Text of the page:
Your diet may be to blame for you feeling fatigue during the day
What you eat and how you sleep go hand in hand. Certain foods and beverages will perk you up, while others will send your brain scrambling to find the nearest place to sleep. And it’s not just huge meals and fast food grub that can cause you to nod off midday, Seemingly healthy foods can make you drowsy, too. If you’ve been feeling exceptionally tired after meals lately, you may want to consider limiting these five foods during the day.
The fruit is naturally high in the hormone melatonin, which controls your sleep and wake cycles. The extra dose of melatonin can send a signal to your body that it’s time to go to sleep, so save cherries (as well as tart cherry juice, which also has high amounts of melatonin) for an after-dinner snack instead of munching on them midday.
Carbs cause your blood glucose levels to jump quickly (that’s why you get a sudden burst of energy). But when these glucose levels start to drop back down, you’ll likely experience an energy crash that will leave you ready for a nap. Processed carbs (like white bread) are especially problematic, while whole grain breads are less likely to leave you feeling sluggish.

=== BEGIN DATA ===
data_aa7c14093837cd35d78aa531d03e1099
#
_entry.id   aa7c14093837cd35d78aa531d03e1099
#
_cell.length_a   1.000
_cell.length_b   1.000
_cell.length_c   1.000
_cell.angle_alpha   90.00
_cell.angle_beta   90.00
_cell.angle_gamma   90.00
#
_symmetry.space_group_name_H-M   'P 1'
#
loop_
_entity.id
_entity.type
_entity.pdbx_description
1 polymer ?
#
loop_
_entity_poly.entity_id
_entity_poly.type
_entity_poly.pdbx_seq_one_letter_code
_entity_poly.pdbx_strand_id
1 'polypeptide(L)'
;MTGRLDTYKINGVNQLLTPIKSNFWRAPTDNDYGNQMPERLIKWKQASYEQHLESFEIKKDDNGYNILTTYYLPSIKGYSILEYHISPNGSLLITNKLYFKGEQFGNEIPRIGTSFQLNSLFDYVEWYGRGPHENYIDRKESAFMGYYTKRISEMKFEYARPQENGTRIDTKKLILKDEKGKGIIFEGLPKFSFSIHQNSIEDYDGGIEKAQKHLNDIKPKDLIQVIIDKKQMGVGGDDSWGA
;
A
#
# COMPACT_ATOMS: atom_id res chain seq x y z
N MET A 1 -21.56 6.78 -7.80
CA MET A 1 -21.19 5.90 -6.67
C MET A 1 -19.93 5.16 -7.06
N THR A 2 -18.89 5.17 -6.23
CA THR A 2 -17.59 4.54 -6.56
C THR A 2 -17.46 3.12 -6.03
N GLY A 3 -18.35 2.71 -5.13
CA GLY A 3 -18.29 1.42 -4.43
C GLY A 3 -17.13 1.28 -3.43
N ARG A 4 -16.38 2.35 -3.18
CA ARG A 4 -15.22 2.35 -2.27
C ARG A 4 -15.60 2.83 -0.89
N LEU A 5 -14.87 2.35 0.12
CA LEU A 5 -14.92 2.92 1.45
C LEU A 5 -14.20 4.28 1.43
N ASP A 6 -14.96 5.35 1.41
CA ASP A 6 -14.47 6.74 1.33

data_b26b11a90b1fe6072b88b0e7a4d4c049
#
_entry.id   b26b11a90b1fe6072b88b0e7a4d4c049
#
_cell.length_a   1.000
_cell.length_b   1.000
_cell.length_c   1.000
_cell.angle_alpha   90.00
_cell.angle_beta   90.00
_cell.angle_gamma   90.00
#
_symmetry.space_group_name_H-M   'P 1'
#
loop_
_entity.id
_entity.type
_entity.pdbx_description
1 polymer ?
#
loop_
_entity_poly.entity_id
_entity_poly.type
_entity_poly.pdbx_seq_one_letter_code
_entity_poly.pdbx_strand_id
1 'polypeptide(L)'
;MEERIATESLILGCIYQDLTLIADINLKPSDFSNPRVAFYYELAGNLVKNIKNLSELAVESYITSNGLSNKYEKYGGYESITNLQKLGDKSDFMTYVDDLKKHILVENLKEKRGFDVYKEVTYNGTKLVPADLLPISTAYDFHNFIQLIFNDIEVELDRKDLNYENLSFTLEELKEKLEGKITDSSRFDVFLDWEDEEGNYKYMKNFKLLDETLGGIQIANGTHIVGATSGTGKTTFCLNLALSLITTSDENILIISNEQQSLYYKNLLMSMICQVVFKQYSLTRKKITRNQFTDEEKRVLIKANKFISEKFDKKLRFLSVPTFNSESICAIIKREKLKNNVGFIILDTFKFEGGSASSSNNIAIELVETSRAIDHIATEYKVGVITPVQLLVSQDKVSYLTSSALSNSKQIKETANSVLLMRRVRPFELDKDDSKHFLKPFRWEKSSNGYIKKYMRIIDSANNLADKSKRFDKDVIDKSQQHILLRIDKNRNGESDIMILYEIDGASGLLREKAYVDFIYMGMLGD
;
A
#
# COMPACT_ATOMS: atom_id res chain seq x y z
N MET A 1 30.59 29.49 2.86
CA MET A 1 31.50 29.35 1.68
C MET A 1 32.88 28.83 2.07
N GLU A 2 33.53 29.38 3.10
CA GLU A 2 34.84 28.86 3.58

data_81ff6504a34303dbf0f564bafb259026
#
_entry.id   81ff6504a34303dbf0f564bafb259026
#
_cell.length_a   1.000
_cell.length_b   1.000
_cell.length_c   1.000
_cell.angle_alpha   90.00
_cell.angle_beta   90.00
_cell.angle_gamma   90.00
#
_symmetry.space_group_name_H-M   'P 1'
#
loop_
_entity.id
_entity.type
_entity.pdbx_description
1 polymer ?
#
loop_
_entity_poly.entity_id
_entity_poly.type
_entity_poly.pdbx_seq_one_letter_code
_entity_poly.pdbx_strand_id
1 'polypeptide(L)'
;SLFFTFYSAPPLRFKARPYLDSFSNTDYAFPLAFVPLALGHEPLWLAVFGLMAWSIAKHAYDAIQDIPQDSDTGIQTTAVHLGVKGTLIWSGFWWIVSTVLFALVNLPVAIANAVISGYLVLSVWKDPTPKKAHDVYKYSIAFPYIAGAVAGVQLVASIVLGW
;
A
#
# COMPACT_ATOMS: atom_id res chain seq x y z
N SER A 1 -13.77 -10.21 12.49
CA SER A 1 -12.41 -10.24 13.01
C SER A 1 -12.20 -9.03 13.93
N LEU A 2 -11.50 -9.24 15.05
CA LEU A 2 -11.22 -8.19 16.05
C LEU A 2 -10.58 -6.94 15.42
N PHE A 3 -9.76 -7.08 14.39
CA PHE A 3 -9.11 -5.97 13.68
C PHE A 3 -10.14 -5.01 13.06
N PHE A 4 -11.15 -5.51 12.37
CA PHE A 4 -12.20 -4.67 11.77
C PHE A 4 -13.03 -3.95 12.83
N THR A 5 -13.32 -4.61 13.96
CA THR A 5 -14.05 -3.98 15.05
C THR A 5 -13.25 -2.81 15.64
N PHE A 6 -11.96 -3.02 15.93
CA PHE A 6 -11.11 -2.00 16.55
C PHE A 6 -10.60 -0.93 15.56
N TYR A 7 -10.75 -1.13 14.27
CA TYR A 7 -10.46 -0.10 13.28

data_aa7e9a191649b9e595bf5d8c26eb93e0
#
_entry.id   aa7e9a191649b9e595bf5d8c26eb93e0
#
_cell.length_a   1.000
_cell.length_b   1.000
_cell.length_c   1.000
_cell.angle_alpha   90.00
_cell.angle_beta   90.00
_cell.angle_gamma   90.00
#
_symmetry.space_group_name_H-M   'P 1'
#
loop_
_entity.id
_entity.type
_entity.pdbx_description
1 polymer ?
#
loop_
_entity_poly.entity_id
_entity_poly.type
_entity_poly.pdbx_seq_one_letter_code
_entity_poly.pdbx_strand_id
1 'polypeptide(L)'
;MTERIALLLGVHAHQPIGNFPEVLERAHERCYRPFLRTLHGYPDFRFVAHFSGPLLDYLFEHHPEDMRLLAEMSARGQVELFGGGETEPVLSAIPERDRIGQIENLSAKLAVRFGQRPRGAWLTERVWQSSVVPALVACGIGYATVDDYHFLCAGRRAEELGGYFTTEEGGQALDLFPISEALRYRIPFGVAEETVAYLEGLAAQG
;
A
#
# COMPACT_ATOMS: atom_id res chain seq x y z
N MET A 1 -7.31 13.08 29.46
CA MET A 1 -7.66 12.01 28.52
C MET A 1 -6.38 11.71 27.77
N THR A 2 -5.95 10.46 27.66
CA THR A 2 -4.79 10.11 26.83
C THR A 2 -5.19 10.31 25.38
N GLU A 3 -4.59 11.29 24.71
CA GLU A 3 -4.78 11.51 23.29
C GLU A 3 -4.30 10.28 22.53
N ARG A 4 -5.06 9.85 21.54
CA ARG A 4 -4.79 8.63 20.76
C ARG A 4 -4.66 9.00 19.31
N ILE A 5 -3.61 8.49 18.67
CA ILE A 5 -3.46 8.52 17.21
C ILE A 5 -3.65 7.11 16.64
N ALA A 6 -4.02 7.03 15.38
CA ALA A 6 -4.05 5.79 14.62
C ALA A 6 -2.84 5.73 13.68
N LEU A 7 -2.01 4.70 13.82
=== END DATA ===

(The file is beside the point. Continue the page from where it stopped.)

It may be a favorite for breakfast, but you might want to pair a bowl of oatmeal with some coffee to make it through the day. “Grains in oatmeal trigger insulin production much like whole-grain bread,” says Cynthia Pasquella, CCN, CHLC, CWC. “They raise your blood sugar naturally and make you feel sleepy. Oats are also rich in melatonin, which relaxes the body and helps you fall asleep.”
You’ve known this guy for years. He’s gotten you through countless all-nighters and pepped you up for that 8 a.m. Monday morning presentation. But did you know that caffeine isn’t actually giving your body any energy? “Though caffeine does provide us with that feeling of alertness, it’s just a stimulant,” says Michelle Dudash, registered dietician, chef, and freelancer writer.
Just a handful of these and you’ll be dozing off in no time. Pasquella says almonds contain tryptophan and magnesium, which both help to naturally reduce muscle and nerve function while also steadying your heart rhythm.
If a nap is in your future, steer clear of Parmesan, Romano, Asiago, and other hard cheeses (basically, all the yummy smelly ones!). The high levels of the amino acid tyramine are known to keep you up.
Honey contains glucose, which tells your brain to shut off orexin — the chemical known to trigger alertness. “Be careful not to overdo it,” warns Pasquella. “One tablespoon for a good night’s sleep is plenty.”
Hot tamale! Those hot wings may taste damn good during the football game, but they aren’t going to feel so great come bedtime — especially if you’re prone to heartburn, since lying down only amps up its side. Make sure you eat your favorite hot foods early enough in the day to prevent a sleepless night later.
Processed or Smoked Meats